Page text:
Why is it essential to optimize product availability at the storage location?
The preparation and delivery of orders within the established deadlines are partly dependent on the availability of products in the warehouse. An insufficient quantity of goods does not allow orders to be fulfilled on time, which can have serious consequences on the company's image and turnover. This applies to both e-tailers and companies with a physical sales outlet. This is where we understand the importance of forecasting stock shortages, in order to anticipate and act before it is too late.
However, we also tend to forget that too many products stored in the warehouse can have equally harmful consequences. It is therefore not a question of obtaining a maximum availability rate, but of finding the rate that best meets the needs and constraints of the customer and the company.
Optimize availability to avoid missing a sale
A product that is not available in the warehouse means that it cannot be delivered to the store or directly to the end customer. Studies clearly show that this immediate unavailability can have significant consequences on sales, via several processes:
- in case of unavailability, the consumer can simply do without the product if it is not a necessary or important purchase: the sale is lost;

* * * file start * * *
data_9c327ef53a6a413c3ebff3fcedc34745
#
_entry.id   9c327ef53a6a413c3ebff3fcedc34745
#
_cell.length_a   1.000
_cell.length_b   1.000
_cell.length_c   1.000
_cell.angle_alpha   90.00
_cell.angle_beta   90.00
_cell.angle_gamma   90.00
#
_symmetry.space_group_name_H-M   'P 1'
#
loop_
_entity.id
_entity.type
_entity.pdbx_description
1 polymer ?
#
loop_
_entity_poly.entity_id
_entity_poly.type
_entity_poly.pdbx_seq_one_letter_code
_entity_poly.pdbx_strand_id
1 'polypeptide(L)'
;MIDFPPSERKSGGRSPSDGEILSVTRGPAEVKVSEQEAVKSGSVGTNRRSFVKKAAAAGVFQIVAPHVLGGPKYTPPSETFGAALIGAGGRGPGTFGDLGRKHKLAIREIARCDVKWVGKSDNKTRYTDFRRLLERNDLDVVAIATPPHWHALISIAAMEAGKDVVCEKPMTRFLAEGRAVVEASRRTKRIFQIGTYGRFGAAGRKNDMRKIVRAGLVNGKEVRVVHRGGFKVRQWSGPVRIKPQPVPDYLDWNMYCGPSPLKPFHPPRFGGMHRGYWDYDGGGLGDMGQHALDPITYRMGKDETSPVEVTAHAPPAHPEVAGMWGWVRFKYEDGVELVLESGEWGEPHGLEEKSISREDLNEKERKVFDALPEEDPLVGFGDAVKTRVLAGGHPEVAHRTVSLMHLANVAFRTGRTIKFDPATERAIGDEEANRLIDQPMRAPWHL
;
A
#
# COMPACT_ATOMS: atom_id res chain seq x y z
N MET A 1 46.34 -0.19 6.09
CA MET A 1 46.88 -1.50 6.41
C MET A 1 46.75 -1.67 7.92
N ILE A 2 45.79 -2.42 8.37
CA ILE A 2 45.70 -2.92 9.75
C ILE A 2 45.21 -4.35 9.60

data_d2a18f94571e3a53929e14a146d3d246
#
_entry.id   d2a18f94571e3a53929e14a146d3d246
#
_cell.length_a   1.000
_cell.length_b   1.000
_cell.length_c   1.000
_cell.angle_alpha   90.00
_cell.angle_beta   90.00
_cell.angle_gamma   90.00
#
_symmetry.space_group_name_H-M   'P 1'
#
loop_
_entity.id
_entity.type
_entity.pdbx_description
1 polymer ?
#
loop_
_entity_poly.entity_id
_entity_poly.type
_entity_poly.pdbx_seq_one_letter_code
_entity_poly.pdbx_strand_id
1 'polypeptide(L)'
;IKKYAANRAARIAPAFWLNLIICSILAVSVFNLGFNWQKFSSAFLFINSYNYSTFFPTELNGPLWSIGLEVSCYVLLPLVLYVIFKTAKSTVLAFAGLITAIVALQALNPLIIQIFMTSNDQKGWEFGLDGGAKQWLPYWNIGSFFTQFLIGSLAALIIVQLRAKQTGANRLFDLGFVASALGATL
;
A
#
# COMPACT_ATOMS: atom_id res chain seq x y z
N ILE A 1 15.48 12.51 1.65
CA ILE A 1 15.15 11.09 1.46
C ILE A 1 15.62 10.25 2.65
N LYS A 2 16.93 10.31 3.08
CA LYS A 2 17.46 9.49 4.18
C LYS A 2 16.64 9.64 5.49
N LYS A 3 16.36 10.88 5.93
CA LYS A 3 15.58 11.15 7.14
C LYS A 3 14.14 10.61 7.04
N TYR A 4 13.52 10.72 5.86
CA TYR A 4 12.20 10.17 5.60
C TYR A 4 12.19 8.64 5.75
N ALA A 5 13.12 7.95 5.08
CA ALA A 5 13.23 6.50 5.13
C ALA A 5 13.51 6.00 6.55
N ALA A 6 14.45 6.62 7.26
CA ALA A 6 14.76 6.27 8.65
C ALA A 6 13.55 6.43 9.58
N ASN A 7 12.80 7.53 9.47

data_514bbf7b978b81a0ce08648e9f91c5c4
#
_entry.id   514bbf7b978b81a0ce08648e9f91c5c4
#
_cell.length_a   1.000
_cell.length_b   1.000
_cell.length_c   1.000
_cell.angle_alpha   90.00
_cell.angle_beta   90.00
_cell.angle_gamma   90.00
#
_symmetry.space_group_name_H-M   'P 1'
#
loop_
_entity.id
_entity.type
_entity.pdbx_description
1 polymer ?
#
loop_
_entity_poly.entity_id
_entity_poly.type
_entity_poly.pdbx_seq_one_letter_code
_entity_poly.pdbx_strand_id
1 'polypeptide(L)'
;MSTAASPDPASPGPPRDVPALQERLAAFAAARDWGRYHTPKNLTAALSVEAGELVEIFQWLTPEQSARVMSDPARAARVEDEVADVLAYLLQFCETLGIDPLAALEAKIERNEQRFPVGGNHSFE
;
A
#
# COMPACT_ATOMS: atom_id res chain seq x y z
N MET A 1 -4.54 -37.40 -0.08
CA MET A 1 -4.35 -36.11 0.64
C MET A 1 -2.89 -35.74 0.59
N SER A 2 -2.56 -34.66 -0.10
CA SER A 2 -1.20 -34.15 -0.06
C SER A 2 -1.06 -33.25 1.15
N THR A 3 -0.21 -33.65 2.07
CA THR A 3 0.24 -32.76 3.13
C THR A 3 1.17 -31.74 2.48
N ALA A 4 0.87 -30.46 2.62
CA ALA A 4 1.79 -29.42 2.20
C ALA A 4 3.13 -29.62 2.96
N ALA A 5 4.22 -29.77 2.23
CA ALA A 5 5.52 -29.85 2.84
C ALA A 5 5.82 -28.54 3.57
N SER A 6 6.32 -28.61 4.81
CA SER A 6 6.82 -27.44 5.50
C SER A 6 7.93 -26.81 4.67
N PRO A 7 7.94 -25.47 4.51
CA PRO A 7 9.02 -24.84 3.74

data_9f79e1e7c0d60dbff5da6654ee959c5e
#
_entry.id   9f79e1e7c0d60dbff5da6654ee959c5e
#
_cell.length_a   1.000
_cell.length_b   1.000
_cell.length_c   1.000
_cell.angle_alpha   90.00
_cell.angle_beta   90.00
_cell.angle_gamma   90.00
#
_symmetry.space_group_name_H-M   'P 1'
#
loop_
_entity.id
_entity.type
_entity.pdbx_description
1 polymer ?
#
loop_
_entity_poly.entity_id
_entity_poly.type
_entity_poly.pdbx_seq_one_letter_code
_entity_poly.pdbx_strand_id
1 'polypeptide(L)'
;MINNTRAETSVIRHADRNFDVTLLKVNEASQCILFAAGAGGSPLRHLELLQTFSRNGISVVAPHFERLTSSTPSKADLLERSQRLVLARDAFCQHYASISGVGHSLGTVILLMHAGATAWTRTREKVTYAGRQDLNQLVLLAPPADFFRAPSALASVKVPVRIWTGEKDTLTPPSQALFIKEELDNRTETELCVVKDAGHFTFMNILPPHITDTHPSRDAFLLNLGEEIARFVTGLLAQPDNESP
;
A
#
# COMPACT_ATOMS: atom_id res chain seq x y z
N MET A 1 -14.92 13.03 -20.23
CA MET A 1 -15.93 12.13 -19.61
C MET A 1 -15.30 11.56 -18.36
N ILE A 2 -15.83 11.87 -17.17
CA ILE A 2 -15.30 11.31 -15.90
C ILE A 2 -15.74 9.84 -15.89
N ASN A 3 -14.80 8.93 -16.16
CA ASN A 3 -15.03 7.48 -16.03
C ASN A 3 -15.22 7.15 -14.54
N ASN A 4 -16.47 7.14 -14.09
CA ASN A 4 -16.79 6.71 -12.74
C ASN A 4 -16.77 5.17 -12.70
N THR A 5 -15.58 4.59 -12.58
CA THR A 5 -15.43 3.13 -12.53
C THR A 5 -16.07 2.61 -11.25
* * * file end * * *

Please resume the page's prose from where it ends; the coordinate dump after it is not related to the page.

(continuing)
- if the consumer needs an item and cannot find it at a distributor, he may decide to turn to another store or another e-commerce site: the sale is lost and the consumer risks becoming a regular customer of a competitor if he satisfies his needs;
- when the customer is attached to a brand, but cannot get the product at the moment, he may decide to postpone his purchase: the sale is not lost, but the sales forecast may be biased by this type of behavior;
- in 12% of cases (study conducted by Marsch & McLennan), the customer will turn to a less expensive product if the one he was planning to buy is not available: a sale is indeed made, but the turnover is affected.
A warehouse availability rate that is not optimal, and which therefore does not allow orders to be filled, clearly impacts sales and, ultimately, turnover. The optimization of this rate is therefore one of the major challenges for the sustainability and development of a company.
Improve the availability rate to satisfy the consumerBeyond the missed sales it causes, unavailability can also have consequences on the level of customer satisfaction and on the company's image. In today's competitive environment, where it is easy to compare, consumers find it easier to switch from one brand to another if they are dissatisfied.